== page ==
There are no longer established rites of entry into adulthood, nor is there compulsory military service (for men). In an increasingly service-oriented economy, studies are lengthened, and the generalization of university education leads to an inflation of diplomas that further accentuates the phenomenon for the upper classes. Choosing the consecrated life after having studied for a long time and having lived through various affective experiences seems more difficult but not impossible. In fact late vocations have increased in the First World. But their small number does not allow dioceses or congregations to carry out their functions. Moreover, the process of formation was not really designed for people who enter the process between the ages of 30 and 40.
‘The elephant in the room’: the taboo of renunciation
It is surprising that only a few debates or documents on the issue of vocations mention the role of sexuality. As is often the case in the Catholic Church – but it is not the only one – the question of continence for the Kingdom, the “vow of chastity” for religious, is a sensitive topic. However, it must be addressed clearly and without ideological assumptions.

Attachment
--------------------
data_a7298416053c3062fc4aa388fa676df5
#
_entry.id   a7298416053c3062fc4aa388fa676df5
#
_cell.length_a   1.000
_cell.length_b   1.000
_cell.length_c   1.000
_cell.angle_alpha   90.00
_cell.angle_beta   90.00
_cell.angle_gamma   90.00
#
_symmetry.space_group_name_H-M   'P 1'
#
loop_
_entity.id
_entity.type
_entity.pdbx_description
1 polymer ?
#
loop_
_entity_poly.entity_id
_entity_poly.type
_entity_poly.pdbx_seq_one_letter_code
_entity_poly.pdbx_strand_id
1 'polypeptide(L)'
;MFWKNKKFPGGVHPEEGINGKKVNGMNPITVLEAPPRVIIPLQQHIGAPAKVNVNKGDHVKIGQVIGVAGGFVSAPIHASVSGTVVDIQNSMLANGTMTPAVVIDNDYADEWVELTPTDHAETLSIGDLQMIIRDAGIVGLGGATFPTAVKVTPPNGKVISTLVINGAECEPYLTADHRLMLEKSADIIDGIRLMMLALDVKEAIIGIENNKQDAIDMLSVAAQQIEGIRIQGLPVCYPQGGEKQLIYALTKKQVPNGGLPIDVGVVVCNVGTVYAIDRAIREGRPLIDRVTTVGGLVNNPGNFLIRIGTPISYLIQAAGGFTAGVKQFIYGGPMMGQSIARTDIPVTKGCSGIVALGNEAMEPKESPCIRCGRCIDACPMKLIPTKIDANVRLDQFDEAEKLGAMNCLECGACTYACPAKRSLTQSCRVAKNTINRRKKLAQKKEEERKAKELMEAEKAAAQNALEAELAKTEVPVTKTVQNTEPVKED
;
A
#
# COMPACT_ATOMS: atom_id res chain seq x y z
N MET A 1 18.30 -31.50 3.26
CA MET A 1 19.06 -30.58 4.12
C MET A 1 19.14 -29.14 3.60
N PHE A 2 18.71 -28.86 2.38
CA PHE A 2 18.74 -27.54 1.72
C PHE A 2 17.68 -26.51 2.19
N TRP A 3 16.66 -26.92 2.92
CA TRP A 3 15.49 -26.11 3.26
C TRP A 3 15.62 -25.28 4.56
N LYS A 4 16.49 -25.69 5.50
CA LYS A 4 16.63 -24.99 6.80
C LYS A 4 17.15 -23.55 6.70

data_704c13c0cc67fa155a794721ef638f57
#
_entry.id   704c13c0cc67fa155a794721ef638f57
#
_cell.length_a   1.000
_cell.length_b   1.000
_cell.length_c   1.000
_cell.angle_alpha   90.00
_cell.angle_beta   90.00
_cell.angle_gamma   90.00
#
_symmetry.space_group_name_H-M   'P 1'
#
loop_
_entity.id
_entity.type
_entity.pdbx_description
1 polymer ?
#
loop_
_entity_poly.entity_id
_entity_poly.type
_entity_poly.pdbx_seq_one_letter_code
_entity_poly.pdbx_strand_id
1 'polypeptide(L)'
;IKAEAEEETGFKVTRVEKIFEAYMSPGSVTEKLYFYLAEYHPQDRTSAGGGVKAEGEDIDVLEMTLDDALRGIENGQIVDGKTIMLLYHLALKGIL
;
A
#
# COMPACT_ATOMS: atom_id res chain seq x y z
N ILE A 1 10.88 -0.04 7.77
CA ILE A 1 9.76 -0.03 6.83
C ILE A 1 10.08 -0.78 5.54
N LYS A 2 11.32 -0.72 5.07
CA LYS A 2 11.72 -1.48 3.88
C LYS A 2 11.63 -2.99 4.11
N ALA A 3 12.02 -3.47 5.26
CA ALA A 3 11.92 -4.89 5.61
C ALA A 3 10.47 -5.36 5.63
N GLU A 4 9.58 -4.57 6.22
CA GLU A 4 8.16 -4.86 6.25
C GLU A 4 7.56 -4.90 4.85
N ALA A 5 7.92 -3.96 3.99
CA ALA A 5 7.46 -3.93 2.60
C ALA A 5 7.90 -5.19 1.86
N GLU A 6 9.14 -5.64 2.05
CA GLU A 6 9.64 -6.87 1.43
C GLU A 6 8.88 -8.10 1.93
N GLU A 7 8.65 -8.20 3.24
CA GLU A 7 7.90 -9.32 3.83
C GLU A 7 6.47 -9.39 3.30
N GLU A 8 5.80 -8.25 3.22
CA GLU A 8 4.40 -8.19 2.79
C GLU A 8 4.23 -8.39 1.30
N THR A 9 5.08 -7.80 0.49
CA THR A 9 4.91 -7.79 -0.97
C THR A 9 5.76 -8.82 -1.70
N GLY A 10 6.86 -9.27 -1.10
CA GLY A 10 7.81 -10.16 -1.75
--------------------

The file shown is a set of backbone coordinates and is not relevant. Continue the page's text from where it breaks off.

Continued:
The entire evolution of Western culture since 1968 has placed the question of sexual fulfillment – including the possibility of choosing or assuming one’s gender identity – at the center of individual identity and struggles. An ascetic and mystical life choice based on continence is now more than ever a radically countercultural choice, with the exception of traditionalist-style circles that make it a point of honor to maintain the ancient conceptions of virginity before marriage and the valuing of consecrated life. The more society as a whole places sexual gratification at the center of its values, the more spiritual searching values intimate and private mysticism and meditation practices aimed at accompanying the individual in his or her search for personal well-being, the more difficult the voluntary and tranquil choice of the vow of chastity becomes.